When Push Comes to Shove: Israel flouts U.S. diplomacy with an attack on Beirut

Israel flouts U.S. diplomacy with a ferrocious attack on Beirut

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COVER STORIES Israel flouts U.S. diplomacy with a ferrocious attack on Beirut

Ronald Reagan made a point of not smiling when he took his seat in the White House Cabinet Room across from Yitzhak Shamir. The studied gesture was designed to reinforce the stern words he coldly read to Israel's Foreign Minister. An Israeli attack against the Palestine Liberation Organization guerrillas in West Beirut ran the risk of threatening the special relationship between Washington and Jerusalem.

A cease-fire must be maintained. Reagan's grim warning: "When P.L.O. sniper fire is followed by 14 hours of Israeli bombardment, that is stretching the definition of defensive action too far." A day later the Israeli bombardment of West Beirut began. It lasted for 14 hours.

The barrage that shattered the ninth cease-fire was the most ferocious assault yet in Israel's nine-week-old invasion of Lebanon, just as the bombing and shelling that broke the eighth cease-fire three days earlier had eclipsed the previous battles Israeli tanks rolled into West Beirut in four columns, carefully splitting off strategic areas held by the Palestinians (see following story). Naval gunboats lobbed round after round into the business district, where fires raged out of control because of the lack of water and power. Artillery shells smashed once safe havens such as the American University Hospital, the Commodore Hotel and the Soviet and French embassies. As a finale, American-made jets swooped down to strike the staggered city while the Israelis solidified their new positions.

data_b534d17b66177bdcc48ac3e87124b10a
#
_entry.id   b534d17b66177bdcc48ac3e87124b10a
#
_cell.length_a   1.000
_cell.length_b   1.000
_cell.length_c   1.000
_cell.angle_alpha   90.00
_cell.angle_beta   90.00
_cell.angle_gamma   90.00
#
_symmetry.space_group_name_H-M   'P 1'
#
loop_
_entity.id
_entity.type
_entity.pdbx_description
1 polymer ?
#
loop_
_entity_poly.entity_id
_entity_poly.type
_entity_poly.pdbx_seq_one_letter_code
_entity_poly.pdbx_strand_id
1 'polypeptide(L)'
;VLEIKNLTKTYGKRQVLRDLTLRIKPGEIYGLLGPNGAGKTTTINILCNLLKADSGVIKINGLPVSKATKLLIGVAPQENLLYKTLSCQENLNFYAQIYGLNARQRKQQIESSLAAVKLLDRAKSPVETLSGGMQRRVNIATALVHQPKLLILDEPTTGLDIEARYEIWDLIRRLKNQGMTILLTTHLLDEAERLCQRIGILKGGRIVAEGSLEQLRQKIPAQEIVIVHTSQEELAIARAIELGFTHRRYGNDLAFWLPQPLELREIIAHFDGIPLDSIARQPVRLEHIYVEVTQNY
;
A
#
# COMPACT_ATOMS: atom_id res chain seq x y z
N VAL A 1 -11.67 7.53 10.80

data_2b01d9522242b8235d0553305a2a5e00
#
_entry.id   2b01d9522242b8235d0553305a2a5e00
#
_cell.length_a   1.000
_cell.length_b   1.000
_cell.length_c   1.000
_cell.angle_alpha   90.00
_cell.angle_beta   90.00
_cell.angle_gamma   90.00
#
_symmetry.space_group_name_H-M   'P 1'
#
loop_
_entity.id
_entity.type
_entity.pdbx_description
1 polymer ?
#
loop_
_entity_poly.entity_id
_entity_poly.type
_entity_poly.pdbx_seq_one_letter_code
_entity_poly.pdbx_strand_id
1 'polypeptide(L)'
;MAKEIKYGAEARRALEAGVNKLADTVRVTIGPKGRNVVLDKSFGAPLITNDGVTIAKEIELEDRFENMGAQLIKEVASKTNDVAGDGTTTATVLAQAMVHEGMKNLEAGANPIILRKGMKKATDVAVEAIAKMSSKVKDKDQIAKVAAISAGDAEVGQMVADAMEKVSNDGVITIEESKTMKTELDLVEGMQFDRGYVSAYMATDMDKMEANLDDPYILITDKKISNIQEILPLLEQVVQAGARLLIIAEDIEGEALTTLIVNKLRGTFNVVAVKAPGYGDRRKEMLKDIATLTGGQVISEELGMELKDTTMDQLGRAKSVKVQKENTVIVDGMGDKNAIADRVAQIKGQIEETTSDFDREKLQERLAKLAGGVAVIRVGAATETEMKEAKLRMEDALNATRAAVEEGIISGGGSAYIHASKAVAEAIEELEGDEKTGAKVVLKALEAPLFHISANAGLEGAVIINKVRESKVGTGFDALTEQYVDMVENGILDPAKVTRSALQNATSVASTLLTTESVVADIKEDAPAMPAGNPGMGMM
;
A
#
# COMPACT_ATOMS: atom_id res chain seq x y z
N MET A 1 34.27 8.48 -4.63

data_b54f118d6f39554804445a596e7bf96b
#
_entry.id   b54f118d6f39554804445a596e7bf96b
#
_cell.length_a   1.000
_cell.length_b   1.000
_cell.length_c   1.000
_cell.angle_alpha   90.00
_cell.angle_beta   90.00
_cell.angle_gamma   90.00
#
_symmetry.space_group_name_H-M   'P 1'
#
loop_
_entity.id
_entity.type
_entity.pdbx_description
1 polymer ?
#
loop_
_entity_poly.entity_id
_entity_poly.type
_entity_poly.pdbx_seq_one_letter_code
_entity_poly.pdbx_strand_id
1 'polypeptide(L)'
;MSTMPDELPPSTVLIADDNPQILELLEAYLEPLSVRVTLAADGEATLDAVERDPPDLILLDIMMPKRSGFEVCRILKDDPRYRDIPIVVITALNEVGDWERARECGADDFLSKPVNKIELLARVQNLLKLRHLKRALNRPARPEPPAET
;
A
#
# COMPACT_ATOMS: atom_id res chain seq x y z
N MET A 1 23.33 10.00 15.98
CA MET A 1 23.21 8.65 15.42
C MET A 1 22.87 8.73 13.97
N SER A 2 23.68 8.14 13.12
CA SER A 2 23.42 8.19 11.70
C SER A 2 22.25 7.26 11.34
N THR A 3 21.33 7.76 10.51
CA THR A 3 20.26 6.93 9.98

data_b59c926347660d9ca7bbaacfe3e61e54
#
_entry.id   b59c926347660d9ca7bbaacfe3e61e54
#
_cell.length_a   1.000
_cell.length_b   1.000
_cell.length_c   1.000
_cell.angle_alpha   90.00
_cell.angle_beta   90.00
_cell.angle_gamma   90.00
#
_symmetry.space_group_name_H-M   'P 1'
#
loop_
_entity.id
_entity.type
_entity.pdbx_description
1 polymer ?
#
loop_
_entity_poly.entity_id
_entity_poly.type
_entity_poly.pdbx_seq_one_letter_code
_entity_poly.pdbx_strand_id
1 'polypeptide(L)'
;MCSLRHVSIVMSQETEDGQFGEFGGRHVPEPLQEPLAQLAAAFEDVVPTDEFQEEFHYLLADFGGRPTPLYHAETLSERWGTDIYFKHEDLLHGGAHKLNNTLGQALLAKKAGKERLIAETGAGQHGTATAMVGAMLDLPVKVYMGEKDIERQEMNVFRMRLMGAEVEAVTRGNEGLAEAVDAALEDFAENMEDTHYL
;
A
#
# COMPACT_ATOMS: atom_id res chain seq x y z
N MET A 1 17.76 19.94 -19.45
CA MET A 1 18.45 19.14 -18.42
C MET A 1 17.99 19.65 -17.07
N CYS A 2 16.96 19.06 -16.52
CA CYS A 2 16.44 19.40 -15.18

Once again Israel had unleashed its awesome arsenal in defiance of the close ally that supplied most of its weapons The blow came just when U.S. Special Envoy Philip Habib seemed on the verge of salvaging a diplomatic victory for the U.S. by negotiating a peaceful evacuation of the P.L.O. from Lebanon. As Israel's terrible swift sword sliced into West Beirut, in full video view of a war-weary world, the U.S. was reduced to muttering public protests.

Reagan has been one of the staunchest believers in America's bond with Israel, but his feelings of loyalty have been deeply affected by the continuing bloodshed in Lebanon. "I lost patience a long time ago," the President noted sharply to reporters on returning from Camp David the weekend before Israel's latest assault. More than anything else, the vivid television coverage of Israel's relentless pummeling of civilian areas has altered the President's thinking. Referring to one powerful image broadcast a week ago, an aide says: "That picture of the baby with arms burnt had more impact on him than 50 position papers." An Administration aide attaches even more importance to the President's gut-level reactions. "Reagan," he says, "gets 50% of his foreign policy from Dan Rather."

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